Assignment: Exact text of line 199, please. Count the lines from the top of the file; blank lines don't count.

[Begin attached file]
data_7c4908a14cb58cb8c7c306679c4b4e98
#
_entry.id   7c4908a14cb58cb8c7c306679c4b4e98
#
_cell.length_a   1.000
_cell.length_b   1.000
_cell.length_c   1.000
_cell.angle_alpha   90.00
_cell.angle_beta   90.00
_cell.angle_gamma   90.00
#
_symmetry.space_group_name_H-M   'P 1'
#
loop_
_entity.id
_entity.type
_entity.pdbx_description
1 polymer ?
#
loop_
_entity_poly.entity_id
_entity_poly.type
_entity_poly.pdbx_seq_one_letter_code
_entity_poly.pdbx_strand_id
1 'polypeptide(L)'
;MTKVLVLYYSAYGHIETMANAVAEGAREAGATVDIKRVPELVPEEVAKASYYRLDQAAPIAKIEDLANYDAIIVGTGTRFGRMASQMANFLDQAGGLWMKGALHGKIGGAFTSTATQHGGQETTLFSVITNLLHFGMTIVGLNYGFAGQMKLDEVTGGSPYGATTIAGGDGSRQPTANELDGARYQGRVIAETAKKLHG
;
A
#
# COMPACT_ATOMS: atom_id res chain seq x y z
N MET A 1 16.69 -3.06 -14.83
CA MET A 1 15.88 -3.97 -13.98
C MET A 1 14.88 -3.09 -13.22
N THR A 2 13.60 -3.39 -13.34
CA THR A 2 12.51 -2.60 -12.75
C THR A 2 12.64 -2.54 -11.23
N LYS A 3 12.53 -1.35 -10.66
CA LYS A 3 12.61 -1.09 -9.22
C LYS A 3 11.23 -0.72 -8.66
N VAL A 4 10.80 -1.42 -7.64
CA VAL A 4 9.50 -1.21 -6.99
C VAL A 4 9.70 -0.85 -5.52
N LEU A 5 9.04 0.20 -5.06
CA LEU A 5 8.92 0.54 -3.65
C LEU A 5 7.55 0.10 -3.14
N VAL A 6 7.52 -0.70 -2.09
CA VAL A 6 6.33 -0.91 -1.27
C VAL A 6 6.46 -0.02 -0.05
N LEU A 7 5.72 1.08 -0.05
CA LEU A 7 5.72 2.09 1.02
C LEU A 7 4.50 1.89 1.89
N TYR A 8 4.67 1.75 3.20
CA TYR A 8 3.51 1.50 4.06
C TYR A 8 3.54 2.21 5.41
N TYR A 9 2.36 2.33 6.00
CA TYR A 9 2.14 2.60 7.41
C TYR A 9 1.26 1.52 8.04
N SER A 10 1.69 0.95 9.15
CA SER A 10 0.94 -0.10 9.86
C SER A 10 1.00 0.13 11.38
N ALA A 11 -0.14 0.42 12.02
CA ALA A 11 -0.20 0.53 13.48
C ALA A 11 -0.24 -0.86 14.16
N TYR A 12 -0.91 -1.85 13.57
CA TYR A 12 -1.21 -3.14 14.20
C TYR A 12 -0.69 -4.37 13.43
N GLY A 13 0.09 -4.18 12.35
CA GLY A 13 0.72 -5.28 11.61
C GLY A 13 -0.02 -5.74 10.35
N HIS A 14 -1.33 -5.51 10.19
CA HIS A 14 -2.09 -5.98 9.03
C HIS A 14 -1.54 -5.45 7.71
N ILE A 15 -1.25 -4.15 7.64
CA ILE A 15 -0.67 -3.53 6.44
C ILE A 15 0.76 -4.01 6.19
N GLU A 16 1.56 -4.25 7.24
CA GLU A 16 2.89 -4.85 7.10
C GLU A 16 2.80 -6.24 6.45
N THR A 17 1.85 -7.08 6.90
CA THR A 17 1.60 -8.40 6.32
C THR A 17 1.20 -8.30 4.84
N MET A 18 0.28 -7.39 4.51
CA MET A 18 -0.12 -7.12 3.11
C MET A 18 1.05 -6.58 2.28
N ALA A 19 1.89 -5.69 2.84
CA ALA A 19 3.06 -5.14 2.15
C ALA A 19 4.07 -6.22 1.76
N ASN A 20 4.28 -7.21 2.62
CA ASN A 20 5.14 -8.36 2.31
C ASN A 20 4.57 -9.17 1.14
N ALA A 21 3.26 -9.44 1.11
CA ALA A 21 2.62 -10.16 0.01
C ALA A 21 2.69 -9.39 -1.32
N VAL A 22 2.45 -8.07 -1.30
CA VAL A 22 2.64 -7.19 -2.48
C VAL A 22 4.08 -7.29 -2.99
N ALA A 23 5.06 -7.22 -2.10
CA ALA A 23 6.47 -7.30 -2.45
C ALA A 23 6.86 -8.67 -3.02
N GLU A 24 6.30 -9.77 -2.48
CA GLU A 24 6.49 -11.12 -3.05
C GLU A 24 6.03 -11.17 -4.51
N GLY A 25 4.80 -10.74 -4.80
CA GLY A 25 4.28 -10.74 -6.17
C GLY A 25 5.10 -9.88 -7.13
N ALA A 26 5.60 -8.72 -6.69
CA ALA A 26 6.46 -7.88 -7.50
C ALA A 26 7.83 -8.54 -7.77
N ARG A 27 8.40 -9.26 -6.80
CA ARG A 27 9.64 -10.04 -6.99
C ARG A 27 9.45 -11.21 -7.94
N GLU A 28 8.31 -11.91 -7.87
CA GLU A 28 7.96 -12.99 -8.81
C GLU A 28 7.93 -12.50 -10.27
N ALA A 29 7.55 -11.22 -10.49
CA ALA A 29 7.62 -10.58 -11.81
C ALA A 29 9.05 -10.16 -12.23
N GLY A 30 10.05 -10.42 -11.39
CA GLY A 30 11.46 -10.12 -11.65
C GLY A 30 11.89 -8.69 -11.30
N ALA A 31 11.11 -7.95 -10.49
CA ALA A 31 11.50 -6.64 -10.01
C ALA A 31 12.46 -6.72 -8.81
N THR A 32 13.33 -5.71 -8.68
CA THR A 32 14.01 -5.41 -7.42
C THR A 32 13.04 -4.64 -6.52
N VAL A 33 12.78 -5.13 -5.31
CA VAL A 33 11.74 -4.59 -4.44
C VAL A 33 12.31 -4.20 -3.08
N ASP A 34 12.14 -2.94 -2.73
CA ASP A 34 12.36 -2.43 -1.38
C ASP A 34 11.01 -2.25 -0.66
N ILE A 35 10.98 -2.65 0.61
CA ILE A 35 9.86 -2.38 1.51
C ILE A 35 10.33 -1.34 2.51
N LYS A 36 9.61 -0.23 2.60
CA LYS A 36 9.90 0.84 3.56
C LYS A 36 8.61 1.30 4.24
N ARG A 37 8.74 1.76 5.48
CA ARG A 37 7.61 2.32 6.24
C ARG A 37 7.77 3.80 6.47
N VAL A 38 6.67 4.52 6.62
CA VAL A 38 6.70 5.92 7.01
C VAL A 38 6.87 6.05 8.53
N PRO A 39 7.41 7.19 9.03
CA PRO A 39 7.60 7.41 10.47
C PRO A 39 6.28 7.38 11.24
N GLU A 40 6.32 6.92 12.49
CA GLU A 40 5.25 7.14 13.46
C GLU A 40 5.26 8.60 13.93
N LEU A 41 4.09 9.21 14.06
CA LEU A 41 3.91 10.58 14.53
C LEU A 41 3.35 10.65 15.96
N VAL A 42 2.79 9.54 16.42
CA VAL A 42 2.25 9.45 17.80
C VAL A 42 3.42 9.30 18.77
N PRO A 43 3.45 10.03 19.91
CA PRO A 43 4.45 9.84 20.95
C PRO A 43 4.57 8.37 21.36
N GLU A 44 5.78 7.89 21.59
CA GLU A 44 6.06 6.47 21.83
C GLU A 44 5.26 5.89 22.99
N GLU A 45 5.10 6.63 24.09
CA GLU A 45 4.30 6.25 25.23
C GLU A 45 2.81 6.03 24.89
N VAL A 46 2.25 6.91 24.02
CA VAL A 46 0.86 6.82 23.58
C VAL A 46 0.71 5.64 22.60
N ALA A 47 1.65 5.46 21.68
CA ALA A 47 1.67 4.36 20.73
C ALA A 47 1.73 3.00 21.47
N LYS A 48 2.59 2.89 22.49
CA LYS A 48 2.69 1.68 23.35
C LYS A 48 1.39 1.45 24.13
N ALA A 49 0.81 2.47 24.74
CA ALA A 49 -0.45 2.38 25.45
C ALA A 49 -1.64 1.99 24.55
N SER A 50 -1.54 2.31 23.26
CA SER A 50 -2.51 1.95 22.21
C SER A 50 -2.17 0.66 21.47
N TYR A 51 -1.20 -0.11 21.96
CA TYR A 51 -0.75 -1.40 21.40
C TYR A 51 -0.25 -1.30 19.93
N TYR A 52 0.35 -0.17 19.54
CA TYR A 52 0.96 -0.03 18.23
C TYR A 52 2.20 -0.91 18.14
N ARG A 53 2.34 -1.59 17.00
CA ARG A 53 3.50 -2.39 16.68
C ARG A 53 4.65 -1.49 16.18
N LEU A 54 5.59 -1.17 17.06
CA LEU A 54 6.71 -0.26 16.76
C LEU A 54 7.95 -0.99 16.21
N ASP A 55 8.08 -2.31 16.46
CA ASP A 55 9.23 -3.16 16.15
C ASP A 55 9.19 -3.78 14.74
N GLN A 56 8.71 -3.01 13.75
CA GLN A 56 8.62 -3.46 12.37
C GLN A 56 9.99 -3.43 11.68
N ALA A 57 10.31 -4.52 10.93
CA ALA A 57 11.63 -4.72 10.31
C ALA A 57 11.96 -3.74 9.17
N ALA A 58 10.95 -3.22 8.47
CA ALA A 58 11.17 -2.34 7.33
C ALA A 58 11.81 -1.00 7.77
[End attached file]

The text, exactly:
N ALA A 57 10.31 -4.52 10.93